Free Dental Days in Deschutes County

Advantage Dental is offering free dental screenings for all ages on the 1st Tuesday of every month beginning today. Services offered include: 

  • Addressing dental concerns 
  • Screenings of the teeth and gums
  • Preventative Services, including fluoride treatment, temporary fillings, and sealants
  • Toothbrush kits

To access these services, call 541-330-4646 to make an appointment or to speak with a provider. Appointments are on a first-come, first-served basis. 

Posted on January 2, 2018 .

Free Legal and Emergency Family Planning Clinic

A one day legal help and emergency safety planning clinic offering appointments with volunteer lawyers to discuss family law, injury, housing, bankruptcy, workers rights, immigration, and criminal issues. Also offering notary services on site. 

The event will be held at St. Luke's Episcopal Church, 426 E Fourth Plain Boulevard in Vancouver on Saturday, December 16, 2017 from 9am-1pm. Call to make an appointment at 360-695-5313, or walk in no later than noon.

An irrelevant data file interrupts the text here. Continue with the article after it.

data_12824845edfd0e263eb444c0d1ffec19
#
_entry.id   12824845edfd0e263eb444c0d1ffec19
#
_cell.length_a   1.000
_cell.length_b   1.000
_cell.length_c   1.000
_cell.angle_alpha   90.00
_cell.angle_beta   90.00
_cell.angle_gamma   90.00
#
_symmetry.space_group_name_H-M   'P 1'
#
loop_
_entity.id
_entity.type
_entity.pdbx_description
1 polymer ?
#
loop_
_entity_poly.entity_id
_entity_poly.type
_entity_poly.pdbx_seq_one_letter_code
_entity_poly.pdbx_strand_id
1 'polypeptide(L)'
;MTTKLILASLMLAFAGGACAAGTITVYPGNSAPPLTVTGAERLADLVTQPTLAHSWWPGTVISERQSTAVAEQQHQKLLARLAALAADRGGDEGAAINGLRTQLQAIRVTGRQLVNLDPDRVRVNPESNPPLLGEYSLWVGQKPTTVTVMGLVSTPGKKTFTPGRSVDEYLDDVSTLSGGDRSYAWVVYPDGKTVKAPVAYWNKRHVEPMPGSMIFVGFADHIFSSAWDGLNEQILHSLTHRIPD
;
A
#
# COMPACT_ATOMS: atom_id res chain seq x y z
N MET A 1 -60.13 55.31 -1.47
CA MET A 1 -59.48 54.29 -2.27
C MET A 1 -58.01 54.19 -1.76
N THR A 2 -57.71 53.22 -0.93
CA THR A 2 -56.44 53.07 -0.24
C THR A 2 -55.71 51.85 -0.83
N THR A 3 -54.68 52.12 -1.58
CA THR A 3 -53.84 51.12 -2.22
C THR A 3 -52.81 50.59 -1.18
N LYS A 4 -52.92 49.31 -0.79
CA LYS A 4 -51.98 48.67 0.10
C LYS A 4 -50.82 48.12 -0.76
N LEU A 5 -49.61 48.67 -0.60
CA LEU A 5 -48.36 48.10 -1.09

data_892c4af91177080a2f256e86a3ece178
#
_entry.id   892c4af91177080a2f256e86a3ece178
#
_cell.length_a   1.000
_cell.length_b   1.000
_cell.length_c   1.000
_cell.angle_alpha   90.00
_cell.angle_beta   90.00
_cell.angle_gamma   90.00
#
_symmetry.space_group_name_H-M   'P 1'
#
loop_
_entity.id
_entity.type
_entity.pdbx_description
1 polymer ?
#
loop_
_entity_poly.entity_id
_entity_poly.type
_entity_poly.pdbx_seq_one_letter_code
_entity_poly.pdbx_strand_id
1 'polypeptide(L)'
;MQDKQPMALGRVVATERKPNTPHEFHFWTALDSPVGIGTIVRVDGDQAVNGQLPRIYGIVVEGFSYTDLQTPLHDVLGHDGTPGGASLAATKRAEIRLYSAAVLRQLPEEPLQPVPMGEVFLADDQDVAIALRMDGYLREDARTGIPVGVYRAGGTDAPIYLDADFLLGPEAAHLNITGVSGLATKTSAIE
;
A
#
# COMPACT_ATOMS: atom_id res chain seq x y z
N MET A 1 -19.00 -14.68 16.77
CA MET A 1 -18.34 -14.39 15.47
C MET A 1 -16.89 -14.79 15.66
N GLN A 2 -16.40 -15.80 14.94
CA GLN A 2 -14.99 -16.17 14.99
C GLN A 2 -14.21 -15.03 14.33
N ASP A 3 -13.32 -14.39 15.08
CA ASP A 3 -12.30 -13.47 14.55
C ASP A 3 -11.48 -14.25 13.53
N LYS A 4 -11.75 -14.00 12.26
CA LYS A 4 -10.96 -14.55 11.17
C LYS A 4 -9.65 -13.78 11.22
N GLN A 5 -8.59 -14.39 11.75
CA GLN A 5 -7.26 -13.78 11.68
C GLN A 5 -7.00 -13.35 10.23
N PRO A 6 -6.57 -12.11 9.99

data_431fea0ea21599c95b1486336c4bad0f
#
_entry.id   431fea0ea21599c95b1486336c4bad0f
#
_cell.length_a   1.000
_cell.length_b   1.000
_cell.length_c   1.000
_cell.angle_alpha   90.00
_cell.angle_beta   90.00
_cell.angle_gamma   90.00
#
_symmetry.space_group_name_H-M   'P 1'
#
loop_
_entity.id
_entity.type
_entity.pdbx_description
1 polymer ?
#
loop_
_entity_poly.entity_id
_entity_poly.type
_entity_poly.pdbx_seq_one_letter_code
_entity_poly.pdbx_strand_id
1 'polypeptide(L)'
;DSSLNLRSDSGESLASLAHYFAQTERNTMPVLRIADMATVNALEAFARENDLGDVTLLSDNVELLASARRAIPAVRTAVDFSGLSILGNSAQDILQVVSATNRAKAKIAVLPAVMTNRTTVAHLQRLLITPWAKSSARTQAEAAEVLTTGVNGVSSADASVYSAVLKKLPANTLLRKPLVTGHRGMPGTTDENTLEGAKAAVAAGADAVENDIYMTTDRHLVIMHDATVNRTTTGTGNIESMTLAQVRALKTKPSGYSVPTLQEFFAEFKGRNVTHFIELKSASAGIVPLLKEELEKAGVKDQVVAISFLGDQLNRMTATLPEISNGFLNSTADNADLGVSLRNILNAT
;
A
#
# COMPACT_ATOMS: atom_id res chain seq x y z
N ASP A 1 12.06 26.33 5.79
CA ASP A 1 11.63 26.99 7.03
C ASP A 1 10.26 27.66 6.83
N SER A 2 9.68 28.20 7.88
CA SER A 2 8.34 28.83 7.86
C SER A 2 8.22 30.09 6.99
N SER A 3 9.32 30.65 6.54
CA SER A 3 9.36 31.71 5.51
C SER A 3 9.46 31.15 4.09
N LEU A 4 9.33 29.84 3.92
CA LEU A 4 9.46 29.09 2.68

Posted on December 13, 2017 .

Oregon State Health Assessment

The Oregon Health Authority is seeking respondents for their State Health Assessment, which describes the health of the population and identifies areas for the Oregon State Health Improvement Plan 2020-2024. Health departments are required to participate in this process once every 5 years.

If you identify as a person of color, LGBTQ, or disabled; were formerly incarcerated; or are currently experiencing housing instability, please consider adding your voices and experience to the the assessment. 

The survey is available in both English and Spanish. If you are unable to complete the online survey and would like a paper-based survey, please contact publichealth.policy@state.or.us or call 971-673-1222.

La División de Salud Pública de la Autoridad de Salud de Oregón está realizando una evaluación de la salud del estado.

Los resultados de la evaluación de la salud del estado se usarán para identificar las prioridades para el Plan de Mejoramiento de la Salud del Estado de Oregón 2020-2024.

Nos gustaría conocer su opinión como parte de nuestro esfuerzo para recopilar información que se incluirá en la evaluación final de la salud del estado.